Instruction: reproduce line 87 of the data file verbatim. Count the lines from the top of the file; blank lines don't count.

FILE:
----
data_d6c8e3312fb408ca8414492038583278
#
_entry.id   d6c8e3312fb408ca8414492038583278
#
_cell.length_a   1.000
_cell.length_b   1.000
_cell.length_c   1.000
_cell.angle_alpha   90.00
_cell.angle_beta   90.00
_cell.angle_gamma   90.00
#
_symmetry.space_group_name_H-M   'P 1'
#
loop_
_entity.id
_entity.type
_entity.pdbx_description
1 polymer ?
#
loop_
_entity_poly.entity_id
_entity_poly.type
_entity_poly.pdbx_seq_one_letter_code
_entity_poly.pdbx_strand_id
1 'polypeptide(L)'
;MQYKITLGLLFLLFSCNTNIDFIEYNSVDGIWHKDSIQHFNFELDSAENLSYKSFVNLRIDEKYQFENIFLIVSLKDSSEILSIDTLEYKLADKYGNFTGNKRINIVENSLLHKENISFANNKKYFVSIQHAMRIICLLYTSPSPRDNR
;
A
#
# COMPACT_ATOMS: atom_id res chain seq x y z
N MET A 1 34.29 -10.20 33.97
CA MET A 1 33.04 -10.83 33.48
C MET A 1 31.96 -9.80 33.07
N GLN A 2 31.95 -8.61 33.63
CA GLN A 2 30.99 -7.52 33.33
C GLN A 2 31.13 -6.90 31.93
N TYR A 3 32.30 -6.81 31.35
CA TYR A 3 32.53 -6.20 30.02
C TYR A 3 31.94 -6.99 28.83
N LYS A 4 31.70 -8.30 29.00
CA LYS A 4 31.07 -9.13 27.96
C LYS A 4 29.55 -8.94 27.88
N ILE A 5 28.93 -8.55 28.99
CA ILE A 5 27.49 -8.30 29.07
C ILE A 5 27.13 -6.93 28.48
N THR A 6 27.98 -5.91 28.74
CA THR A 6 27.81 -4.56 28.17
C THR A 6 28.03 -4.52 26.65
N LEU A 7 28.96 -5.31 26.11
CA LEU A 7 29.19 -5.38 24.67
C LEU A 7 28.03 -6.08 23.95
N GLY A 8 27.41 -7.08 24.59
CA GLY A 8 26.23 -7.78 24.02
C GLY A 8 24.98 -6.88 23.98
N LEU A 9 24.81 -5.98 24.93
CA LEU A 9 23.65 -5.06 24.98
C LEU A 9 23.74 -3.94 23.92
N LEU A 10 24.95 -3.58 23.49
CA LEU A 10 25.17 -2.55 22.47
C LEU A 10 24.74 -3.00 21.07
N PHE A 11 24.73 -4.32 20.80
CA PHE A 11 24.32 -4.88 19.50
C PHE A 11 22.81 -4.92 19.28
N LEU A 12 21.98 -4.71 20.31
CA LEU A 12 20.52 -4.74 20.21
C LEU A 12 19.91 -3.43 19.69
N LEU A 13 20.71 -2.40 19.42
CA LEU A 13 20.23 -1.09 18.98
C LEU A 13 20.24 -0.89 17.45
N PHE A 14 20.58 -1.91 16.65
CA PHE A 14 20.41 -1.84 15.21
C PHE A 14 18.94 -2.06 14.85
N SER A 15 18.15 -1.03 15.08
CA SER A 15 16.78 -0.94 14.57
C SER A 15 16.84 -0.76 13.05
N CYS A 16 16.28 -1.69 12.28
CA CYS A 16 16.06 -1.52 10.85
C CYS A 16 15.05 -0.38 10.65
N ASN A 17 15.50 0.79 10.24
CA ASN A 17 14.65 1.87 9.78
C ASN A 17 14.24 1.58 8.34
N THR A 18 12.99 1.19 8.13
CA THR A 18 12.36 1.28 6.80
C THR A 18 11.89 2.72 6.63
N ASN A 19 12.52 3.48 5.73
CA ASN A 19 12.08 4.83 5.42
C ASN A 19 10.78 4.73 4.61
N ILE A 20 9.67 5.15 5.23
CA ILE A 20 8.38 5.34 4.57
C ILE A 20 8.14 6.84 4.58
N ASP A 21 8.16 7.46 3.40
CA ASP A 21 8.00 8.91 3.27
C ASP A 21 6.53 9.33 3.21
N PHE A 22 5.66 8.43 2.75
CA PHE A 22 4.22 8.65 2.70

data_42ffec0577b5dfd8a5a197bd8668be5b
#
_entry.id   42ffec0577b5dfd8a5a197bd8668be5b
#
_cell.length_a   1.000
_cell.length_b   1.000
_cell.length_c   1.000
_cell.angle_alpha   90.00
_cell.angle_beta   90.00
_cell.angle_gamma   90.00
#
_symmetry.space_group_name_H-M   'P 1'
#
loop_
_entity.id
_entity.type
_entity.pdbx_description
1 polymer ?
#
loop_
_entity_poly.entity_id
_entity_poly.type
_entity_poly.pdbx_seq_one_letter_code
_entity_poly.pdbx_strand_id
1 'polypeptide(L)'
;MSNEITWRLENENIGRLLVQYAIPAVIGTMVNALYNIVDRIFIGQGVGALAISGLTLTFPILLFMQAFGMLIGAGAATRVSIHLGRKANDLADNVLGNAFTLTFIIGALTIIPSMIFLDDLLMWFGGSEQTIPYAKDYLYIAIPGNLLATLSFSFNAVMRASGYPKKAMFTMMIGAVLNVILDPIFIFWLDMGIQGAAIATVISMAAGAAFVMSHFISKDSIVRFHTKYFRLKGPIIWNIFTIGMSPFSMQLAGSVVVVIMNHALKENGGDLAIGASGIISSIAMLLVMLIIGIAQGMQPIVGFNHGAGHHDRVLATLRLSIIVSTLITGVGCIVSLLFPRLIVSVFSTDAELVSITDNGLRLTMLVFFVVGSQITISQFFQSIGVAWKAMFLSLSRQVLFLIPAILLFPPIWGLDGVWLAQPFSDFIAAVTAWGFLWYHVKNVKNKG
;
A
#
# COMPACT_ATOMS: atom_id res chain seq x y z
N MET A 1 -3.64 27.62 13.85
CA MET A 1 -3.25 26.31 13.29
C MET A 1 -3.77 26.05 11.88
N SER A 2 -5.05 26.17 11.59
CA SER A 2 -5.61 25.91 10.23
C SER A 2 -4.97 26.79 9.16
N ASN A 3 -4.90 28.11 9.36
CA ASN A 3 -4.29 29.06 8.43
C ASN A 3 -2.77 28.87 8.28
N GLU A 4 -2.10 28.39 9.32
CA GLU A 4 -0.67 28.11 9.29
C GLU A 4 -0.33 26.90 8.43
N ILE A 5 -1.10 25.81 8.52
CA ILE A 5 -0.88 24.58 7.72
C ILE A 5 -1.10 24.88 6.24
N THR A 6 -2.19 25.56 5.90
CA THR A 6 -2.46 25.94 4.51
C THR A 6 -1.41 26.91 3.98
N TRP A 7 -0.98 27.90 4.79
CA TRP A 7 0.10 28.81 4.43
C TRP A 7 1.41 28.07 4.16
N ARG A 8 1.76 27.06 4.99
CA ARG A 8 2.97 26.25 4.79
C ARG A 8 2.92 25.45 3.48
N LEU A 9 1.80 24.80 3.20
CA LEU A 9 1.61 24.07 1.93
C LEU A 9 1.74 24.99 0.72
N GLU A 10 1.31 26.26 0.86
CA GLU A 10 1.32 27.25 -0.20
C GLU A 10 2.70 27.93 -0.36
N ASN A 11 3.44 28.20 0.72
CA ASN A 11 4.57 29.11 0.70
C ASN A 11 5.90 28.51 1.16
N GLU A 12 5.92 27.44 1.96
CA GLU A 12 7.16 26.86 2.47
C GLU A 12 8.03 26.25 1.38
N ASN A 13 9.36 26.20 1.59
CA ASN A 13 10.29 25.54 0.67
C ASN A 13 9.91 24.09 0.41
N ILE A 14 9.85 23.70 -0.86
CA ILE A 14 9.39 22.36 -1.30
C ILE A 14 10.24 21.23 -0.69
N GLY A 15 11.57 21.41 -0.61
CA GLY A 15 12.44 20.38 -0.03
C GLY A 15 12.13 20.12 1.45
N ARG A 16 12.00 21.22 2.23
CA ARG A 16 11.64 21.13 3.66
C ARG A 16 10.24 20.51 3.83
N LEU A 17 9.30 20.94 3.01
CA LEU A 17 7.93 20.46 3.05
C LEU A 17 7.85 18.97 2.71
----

C ASN A 19 10.78 4.73 4.61